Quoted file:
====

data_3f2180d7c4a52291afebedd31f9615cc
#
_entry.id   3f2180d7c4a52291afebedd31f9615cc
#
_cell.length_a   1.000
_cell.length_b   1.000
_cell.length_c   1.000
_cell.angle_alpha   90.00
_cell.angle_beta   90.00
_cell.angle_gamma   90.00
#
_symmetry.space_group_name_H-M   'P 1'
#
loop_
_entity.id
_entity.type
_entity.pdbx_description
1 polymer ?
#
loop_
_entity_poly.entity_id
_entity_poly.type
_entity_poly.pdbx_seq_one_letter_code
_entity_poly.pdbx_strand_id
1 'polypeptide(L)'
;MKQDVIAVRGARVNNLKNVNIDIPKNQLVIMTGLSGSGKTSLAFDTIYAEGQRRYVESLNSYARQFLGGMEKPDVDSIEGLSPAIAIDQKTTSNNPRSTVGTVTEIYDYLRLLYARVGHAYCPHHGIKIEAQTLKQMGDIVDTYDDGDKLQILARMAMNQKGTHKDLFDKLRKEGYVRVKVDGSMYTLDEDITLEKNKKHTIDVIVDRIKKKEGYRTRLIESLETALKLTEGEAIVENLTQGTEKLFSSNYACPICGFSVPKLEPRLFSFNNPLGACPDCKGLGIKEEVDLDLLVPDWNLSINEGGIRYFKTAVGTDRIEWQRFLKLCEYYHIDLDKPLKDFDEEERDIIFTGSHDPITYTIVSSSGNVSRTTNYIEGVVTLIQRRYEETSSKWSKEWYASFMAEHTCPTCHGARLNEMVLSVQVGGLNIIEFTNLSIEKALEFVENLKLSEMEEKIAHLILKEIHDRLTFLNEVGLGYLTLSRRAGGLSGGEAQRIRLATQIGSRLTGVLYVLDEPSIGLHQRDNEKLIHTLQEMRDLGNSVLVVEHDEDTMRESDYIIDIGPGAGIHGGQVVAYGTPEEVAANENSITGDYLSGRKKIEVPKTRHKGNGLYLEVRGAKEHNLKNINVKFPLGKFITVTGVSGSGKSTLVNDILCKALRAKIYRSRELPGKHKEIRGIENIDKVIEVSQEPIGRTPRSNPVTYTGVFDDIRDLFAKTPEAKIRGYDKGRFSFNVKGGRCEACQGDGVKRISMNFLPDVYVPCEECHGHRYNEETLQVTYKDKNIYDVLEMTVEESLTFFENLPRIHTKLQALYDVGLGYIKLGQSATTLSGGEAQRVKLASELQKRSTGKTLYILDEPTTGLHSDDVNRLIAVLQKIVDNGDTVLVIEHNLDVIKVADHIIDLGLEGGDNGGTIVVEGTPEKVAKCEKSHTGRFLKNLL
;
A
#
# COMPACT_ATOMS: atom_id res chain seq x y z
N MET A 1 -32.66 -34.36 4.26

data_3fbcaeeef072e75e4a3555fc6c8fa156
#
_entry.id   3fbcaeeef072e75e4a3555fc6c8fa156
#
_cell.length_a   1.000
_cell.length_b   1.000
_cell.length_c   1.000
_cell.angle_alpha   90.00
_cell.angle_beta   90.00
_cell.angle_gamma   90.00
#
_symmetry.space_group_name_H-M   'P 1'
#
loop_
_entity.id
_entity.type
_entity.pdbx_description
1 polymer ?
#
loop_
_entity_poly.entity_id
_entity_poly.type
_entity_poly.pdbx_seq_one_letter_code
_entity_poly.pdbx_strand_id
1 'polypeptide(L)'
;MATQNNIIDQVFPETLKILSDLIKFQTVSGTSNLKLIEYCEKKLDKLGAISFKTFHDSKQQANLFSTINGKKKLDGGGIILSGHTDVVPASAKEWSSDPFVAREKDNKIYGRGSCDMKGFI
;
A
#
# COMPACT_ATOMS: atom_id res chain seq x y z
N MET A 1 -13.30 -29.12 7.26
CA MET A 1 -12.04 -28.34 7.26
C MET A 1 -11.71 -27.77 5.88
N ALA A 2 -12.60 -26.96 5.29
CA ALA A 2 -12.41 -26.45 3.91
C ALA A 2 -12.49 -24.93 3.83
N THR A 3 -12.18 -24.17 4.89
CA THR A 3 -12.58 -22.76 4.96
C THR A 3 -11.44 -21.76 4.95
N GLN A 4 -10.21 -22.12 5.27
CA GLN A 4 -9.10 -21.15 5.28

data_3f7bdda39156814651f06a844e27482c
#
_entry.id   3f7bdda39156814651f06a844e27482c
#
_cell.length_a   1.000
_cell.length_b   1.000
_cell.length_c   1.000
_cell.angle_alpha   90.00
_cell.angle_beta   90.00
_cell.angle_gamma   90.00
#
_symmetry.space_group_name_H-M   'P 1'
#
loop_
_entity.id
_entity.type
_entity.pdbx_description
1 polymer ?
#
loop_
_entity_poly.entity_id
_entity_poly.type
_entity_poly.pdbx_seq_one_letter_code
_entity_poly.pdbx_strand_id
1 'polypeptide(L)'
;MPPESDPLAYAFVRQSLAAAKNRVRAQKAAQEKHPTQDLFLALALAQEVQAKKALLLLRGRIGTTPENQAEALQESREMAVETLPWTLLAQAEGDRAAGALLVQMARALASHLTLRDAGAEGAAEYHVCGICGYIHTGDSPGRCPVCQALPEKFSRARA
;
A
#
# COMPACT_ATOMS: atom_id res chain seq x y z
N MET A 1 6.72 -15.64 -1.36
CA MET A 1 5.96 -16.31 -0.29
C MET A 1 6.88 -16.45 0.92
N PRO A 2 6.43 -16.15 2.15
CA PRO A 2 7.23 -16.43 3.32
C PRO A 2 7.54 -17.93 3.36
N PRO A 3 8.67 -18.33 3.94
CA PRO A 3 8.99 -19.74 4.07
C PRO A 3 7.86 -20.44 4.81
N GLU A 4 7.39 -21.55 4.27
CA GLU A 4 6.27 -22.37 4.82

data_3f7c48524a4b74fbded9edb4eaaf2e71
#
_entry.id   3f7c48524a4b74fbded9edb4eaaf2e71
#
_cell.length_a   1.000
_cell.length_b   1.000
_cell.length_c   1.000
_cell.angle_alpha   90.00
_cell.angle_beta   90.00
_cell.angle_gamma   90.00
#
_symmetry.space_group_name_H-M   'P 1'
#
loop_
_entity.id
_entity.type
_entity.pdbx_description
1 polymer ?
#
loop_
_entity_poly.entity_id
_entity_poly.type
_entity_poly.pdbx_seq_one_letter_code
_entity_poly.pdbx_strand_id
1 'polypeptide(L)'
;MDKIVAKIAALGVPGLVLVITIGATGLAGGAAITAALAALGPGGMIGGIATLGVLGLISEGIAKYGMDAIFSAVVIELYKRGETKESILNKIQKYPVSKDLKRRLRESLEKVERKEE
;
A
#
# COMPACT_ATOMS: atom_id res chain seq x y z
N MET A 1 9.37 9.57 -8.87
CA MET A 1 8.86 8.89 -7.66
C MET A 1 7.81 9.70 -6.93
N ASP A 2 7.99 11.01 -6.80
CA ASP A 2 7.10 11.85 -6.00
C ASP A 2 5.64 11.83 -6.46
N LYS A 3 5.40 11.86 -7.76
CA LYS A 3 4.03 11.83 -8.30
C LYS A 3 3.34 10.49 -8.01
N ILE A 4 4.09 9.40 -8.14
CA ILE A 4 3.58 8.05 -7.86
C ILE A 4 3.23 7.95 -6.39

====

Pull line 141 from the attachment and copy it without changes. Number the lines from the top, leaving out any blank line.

A